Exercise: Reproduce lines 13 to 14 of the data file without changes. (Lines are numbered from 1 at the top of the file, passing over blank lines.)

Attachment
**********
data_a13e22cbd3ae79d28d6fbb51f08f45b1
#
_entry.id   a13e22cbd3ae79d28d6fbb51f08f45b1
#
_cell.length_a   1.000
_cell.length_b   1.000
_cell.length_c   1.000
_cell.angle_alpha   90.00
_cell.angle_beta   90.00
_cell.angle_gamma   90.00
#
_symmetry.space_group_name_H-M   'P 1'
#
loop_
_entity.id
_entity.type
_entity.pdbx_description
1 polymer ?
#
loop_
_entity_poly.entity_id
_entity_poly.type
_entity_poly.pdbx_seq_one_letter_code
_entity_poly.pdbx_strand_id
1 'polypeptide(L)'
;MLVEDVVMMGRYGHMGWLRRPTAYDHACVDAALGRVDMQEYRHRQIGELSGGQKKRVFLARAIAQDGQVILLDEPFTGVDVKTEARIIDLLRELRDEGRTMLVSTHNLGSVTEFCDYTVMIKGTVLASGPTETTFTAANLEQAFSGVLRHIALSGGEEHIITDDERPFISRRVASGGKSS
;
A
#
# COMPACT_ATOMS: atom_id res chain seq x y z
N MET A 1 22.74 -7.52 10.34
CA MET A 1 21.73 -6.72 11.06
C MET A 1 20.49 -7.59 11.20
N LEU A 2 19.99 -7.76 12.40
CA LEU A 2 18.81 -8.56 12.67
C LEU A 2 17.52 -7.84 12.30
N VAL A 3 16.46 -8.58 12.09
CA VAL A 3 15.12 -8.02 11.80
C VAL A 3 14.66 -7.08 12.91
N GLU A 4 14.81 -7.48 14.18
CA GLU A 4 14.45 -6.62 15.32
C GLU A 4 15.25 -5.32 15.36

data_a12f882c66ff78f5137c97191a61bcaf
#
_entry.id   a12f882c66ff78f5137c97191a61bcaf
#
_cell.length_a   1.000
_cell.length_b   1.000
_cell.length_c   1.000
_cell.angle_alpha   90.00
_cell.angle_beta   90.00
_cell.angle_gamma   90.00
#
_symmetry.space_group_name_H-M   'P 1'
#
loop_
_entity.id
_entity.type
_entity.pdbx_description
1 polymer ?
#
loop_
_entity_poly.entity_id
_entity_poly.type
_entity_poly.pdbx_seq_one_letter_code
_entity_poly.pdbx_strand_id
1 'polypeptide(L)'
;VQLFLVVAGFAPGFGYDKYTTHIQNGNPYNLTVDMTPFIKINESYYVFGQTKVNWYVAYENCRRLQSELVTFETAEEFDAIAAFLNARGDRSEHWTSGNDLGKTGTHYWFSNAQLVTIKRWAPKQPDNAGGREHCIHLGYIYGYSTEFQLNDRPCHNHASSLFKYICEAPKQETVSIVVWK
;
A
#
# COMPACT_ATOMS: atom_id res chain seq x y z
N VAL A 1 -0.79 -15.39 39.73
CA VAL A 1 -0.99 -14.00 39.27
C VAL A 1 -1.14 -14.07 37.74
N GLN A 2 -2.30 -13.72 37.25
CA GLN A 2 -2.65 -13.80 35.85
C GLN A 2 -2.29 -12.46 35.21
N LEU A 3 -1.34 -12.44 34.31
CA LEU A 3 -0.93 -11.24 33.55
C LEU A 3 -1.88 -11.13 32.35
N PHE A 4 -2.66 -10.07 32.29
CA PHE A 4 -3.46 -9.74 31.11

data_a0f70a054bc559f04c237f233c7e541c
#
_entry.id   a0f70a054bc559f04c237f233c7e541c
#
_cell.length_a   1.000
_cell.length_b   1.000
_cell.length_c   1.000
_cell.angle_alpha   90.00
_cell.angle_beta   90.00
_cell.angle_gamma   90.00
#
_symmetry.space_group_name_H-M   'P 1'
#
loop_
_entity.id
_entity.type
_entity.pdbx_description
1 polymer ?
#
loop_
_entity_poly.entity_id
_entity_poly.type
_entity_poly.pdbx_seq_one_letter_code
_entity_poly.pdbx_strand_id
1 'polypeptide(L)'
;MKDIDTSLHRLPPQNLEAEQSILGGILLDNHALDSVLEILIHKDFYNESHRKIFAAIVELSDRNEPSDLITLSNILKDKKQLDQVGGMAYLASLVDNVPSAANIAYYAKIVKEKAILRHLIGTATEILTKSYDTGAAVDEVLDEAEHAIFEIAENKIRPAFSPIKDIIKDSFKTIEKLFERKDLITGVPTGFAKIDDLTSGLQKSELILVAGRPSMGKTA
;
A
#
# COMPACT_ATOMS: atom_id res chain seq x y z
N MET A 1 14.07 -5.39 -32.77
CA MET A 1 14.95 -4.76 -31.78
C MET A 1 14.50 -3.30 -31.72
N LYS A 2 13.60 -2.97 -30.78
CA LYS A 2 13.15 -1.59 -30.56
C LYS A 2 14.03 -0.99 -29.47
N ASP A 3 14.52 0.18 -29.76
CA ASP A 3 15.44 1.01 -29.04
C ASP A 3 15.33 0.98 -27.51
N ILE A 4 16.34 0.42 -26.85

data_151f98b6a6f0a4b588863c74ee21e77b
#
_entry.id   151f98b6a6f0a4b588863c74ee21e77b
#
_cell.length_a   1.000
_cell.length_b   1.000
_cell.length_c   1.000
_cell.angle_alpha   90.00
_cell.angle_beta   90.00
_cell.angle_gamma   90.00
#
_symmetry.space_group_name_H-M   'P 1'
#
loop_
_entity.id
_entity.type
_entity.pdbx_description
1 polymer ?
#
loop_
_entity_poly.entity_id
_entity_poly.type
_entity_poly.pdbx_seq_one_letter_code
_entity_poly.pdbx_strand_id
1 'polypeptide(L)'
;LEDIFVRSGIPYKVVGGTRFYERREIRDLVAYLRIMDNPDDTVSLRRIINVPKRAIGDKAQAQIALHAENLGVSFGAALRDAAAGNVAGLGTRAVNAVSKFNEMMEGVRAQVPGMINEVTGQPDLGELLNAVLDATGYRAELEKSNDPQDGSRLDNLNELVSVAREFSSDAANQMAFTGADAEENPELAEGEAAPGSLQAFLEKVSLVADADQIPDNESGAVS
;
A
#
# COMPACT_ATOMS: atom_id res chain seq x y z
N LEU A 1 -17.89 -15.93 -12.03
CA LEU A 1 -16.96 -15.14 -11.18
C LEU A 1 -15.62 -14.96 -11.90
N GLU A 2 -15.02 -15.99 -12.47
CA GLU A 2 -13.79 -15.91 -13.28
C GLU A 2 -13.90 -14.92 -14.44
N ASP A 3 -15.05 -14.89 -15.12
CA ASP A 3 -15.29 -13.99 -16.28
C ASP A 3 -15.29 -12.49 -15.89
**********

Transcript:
#
loop_